The trial court ruled on defendant's request that jurors be examined on the voir dire individually, but would be examined in the normal and customary procedure in that all jurors would be present in the courtroom and might be examined as a panel collectively and individually. The court, however, imposed on counsel during the voir dire examination a restriction on asking prospective jurors to repeat what they had read in newspapers or heard over the radio. The court expressed the view in its ruling that the real issue was whether any of the prospective jurors had formed or expressed an opinion based on what they had read in the newspapers or heard over the radio which would prevent them from being fair and impartial jurors. In its ruling the court indicated the selection of the jury panel would be conducted in compliance with section 779.1, The Code, 1971.

Section 779.1, The Code, 1971, merely provides the rules for drawing a jury in a criminal case shall be the same as those provided for in rule 187, Rules of Civil Procedure.

The examination of the prospective jurors was reported and the transcript of the voir dire examination is before us. Each juror was asked whether he had read the articles appearing in the newspaper or had heard the news accounts over the radio. The newspaper was identified by name, and the radio station was identified by call letters in the voir dire examination of the jury. Each prospective juror was asked whether he had formed or expressed an opinion as to the guilt or innocence of the defendant based upon any news accounts he had heard or read. Some jurors indicated a bias and were excused for cause; some of them, however, were excused because of personal acquaintanceship with the defendant or members of his family.

"The mere fact that a juror has seen or heard pretrial publicity is not necessarily a ground for disqualification, and a juror will not be held disqualified if he satisfies the court that he can and will be impartial depsite his having been exposed to pretrial publicity." 47 Am.Jur.2d, Jury, ยง 303, p. 877; State v. Giudice, 170 Iowa 731, 737, 153 N.W. 336, 338.

"A wide discretion must be left to the judgment of the trial court in dealing with situations of this kind when they arise, and we are not disposed to reverse unless it is apparent that such discretion has been abused and that prejudice has resulted." Holub v. Fitzgerald, 214 Iowa 857, 859, 243 N.W. 575, 576.

In State v. Albers (Iowa 1970), 174 N.W.2d 649, 652, this court said, "There is merit in the American Bar Standard, 54 A.B.A. Journal 349, that under some circumstances each juror should be examined out of the presence of other jurors, this has never been the practice in Iowa * * *."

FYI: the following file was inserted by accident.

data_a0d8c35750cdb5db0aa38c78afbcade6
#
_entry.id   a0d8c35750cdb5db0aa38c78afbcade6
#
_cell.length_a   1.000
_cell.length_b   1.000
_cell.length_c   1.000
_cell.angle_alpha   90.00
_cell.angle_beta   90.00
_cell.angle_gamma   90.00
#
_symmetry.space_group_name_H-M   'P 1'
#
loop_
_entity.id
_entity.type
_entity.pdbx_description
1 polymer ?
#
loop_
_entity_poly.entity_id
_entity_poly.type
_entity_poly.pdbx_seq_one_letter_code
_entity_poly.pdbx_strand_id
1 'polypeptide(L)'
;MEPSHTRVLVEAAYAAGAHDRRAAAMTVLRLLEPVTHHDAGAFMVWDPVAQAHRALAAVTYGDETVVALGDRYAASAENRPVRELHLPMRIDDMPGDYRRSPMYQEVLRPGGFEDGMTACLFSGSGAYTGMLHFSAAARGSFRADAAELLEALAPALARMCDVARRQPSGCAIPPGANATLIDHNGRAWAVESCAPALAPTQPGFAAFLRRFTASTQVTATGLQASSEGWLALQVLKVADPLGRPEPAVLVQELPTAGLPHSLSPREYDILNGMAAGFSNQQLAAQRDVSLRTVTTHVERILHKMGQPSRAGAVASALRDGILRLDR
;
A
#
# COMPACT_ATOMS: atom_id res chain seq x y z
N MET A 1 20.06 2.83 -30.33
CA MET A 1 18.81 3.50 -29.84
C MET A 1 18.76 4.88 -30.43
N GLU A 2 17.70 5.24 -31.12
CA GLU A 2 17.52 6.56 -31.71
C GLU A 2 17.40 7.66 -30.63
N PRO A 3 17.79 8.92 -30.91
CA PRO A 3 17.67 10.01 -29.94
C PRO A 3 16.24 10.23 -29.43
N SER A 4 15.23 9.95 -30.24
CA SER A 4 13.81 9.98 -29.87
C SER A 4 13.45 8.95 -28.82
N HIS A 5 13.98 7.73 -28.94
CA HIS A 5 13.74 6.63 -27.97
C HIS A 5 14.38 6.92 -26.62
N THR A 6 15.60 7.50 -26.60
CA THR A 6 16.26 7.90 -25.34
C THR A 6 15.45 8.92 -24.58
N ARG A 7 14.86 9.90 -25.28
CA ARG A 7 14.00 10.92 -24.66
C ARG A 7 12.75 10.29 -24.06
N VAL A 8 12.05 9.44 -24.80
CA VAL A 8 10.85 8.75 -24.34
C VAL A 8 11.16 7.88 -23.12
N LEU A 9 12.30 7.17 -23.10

"It is the general rule, as enunciated by this court, that a wide latitude is necessarily allowed counsel in examining the jurors *447 for the purpose of advising him as to how to exercise his peremptory challenges, and that the matter must of necessity be left largely to the sound discretion of the trial court, and that in the absence of bad faith on the part of counsel, or a manifest abuse of discretion on the part of the trial court, we will not interfere." Raines v. Wilson, 213 Iowa 1251, 1253, 239 N.W. 36, 37, and cases there cited.

In Raines the court went on to say (quoting from Simons v. Mason City & Fort Dodge Railroad Company, 128 Iowa 139, 103 N.W. 129, 133): "A wide latitude is necessarily allowed counsel in examining jurors for this purpose (advising him as to how to exercise his peremptory challenges), and must, of necessity, be left to the sound discretion of the trial court. The exact situation cannot be reproduced in cold type, and many things must be taken into account by the trial court which cannot be made of record or considered here. Consequently, our rule has been not to interfere in such matters save where there has been a want of good faith on the part of counsel, or a manifest abuse of discretion on the part of the trial court." Raines v. Wilson, supra, 239 N.W. 37.

Defendant complains trial court limited his voir dire examination unduly by not permitting him to inquire of each individual juror as to what he or she had heard on the radio or read in the newspaper. Such inquiry would have permitted the individual prospective juror to interpret what he had heard or read with the possibility of improper emphasis or wrongful interpretation on the matter he had read in the newspaper or heard on the radio to the prejudice of the defendant.

We conclude the trial court did not abuse its discretion in ordering the conduct of the voir dire examination of prospective jurors as it did, nor did it err in limiting the voir dire examination as the record indicates.

We perceive no reversible error in this case and affirm the trial court.

Affirmed.